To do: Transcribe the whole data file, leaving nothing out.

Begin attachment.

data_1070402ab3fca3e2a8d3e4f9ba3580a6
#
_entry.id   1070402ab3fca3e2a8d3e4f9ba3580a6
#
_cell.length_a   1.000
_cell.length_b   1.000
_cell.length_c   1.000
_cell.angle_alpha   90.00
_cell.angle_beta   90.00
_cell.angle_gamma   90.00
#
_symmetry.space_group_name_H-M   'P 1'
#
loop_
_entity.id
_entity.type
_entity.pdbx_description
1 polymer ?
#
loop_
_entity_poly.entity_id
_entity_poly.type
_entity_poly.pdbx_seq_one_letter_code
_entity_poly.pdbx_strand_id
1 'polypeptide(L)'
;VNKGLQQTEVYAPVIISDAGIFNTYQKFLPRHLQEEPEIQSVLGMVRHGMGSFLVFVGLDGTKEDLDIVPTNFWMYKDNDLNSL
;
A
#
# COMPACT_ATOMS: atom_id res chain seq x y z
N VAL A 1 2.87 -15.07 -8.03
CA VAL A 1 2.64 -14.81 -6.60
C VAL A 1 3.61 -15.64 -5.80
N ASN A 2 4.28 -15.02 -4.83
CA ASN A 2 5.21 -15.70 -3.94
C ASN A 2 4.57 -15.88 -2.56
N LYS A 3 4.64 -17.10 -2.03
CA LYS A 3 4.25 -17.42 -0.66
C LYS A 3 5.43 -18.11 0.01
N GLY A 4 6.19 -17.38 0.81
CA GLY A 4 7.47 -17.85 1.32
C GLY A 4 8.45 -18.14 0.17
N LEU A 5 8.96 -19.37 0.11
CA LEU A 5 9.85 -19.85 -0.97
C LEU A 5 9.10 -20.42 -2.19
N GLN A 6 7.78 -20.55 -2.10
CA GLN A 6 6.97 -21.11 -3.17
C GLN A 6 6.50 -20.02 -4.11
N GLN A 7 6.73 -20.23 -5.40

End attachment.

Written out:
data_1070402ab3fca3e2a8d3e4f9ba3580a6
#
_entry.id   1070402ab3fca3e2a8d3e4f9ba3580a6
#
_cell.length_a   1.000
_cell.length_b   1.000
_cell.length_c   1.000
_cell.angle_alpha   90.00
_cell.angle_beta   90.00
_cell.angle_gamma   90.00
#
_symmetry.space_group_name_H-M   'P 1'
#
loop_
_entity.id
_entity.type
_entity.pdbx_description
1 polymer ?
#
loop_
_entity_poly.entity_id
_entity_poly.type
_entity_poly.pdbx_seq_one_letter_code
_entity_poly.pdbx_strand_id
1 'polypeptide(L)'
;VNKGLQQTEVYAPVIISDAGIFNTYQKFLPRHLQEEPEIQSVLGMVRHGMGSFLVFVGLDGTKEDLDIVPTNFWMYKDNDLNSL
;
A
#
# COMPACT_ATOMS: atom_id res chain seq x y z
N VAL A 1 2.87 -15.07 -8.03
CA VAL A 1 2.64 -14.81 -6.60
C VAL A 1 3.61 -15.64 -5.80
N ASN A 2 4.28 -15.02 -4.83
CA ASN A 2 5.21 -15.70 -3.94
C ASN A 2 4.57 -15.88 -2.56
N LYS A 3 4.64 -17.10 -2.03
CA LYS A 3 4.25 -17.42 -0.66
C LYS A 3 5.43 -18.11 0.01
N GLY A 4 6.19 -17.38 0.81
CA GLY A 4 7.47 -17.85 1.32
C GLY A 4 8.45 -18.14 0.17
N LEU A 5 8.96 -19.37 0.11
CA LEU A 5 9.85 -19.85 -0.97
C LEU A 5 9.10 -20.42 -2.19
N GLN A 6 7.78 -20.55 -2.10
CA GLN A 6 6.97 -21.11 -3.17
C GLN A 6 6.50 -20.02 -4.11
N GLN A 7 6.73 -20.23 -5.40